Theory-Guided Inelastic Neutron Scattering of Crystalline Alkaline Aluminate Salts Bearing Principal Motifs of Solution-State Species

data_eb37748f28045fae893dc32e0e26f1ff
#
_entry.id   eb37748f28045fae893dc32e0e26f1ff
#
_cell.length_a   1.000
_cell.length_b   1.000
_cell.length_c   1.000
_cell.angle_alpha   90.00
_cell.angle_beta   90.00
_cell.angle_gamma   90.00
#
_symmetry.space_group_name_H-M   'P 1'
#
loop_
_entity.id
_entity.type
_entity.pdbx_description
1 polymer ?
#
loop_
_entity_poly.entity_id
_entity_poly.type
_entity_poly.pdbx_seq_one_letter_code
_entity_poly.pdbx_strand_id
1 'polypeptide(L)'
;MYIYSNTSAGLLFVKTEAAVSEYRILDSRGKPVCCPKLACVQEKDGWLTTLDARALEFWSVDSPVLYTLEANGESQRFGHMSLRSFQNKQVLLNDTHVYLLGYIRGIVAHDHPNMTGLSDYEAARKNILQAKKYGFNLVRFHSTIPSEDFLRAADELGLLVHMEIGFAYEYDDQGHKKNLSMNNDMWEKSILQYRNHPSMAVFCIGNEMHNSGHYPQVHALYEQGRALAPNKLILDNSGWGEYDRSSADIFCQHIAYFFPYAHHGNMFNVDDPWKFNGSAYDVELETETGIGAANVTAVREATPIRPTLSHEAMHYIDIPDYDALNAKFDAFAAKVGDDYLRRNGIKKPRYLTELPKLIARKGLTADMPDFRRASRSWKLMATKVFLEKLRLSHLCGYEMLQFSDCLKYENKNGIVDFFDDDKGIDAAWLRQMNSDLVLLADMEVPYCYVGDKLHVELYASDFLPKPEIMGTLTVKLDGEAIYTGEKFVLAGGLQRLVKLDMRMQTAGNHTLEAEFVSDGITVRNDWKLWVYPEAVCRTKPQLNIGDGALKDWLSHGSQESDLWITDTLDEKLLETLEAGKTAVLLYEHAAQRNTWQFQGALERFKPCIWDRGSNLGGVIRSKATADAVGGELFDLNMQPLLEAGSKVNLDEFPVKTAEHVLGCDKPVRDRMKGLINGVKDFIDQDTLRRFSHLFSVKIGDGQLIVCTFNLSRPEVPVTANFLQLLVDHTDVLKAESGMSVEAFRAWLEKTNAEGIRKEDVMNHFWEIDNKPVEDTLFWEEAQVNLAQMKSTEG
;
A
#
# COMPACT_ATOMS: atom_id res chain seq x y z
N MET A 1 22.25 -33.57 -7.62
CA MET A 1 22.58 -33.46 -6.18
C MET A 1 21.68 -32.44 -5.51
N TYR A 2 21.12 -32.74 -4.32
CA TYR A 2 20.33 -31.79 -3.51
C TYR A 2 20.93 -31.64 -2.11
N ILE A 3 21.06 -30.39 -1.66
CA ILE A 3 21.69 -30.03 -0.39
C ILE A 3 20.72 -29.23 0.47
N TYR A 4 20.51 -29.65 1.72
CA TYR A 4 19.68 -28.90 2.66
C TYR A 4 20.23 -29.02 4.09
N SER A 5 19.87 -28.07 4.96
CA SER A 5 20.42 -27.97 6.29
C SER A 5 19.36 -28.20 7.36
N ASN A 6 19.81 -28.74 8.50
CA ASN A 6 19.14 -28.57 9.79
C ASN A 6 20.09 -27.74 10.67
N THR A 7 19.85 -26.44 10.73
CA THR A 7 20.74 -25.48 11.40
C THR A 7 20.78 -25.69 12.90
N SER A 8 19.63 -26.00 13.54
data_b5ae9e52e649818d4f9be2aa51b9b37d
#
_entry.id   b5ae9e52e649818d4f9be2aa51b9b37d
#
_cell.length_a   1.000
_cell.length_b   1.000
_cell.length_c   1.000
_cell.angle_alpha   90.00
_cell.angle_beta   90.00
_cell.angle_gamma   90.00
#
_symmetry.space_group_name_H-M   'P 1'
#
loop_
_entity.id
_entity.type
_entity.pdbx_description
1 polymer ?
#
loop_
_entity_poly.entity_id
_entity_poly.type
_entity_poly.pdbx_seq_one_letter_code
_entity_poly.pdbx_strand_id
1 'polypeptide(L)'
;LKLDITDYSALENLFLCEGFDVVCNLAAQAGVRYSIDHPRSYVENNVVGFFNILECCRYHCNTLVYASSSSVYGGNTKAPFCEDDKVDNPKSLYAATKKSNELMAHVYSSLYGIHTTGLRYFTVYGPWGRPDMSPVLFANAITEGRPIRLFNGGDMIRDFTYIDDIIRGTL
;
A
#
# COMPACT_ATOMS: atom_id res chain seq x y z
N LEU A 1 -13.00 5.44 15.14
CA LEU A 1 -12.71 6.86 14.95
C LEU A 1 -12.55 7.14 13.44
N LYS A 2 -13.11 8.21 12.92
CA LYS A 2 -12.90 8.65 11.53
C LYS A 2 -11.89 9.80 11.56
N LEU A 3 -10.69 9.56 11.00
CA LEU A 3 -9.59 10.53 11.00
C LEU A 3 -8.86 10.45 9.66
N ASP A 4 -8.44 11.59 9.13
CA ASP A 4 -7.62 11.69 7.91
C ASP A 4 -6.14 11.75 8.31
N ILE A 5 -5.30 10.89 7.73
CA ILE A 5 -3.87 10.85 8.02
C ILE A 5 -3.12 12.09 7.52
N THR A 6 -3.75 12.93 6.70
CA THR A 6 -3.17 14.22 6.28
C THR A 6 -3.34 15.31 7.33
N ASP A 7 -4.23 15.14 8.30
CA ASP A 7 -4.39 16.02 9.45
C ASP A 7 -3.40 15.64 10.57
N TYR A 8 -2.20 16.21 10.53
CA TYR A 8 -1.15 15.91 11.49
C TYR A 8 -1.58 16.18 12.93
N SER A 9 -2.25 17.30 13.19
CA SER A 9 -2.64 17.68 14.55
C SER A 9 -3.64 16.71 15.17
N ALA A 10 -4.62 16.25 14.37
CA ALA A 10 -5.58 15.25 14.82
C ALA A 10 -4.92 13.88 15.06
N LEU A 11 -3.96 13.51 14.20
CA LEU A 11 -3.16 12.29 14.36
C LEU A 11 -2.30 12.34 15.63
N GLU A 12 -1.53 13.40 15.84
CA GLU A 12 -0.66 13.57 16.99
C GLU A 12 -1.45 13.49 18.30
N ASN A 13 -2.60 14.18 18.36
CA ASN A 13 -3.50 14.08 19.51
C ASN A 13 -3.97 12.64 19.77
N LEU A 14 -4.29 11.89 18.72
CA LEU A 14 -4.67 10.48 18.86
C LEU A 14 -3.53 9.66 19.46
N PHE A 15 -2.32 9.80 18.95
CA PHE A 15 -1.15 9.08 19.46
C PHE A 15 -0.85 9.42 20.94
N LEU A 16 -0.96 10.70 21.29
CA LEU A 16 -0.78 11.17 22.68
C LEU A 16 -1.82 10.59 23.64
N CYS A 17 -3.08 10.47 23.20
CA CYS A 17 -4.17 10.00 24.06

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Aluminate salts precipitated from caustic alkaline solutions exhibit a correlation between the anionic speciation and the identity of the alkali cation in the precipitate, with the aluminate ions occurring either in monomeric (Al(OH)4–) or dimeric (Al2O(OH)62–) forms. The origin of this correlation is poorly understood as are the roles that oligomeric aluminate species play in determining the solution structure, prenucleation clusters, and precipitation pathways. Characterization of aluminate solution speciation with vibrational spectroscopy results in spectra that are difficult to interpret because the ions access a diverse and dynamic configurational space. To investigate the Al(OH)4– and Al2O(OH)62– anions within a well-defined crystal lattice, inelastic neutron scattering (INS) and Raman spectroscopic data were collected and simulated by density functional theory for K2[Al2O(OH)6], Rb2[Al2O(OH)6], and Cs[Al(OH) 4]·2H2O. These structures capture archetypal solution aluminate species: the first two salts contain dimeric Al2O(OH)62– anions, while the third contains the monomeric Al(OH)4– anion. Comparisons were made to the INS and Raman spectra of sodium aluminate solutions frozen in a glassy state. In contrast to solution systems, the crystal lattice of the salts results in well-defined vibrations and associated resolved bands in the INS spectra. The use of a theory-guided analysis of the INS of this solid alkaline aluminate series revealed that differences were related to the nature of the hydrogen-bonding network and showed that INS is a sensitive probe of the degree of completeness and strength of the bond network in hydrogen-bonded materials. Results suggest that the ionic size may explain cation-specific differences in crystallization pathways in alkaline aluminate salts.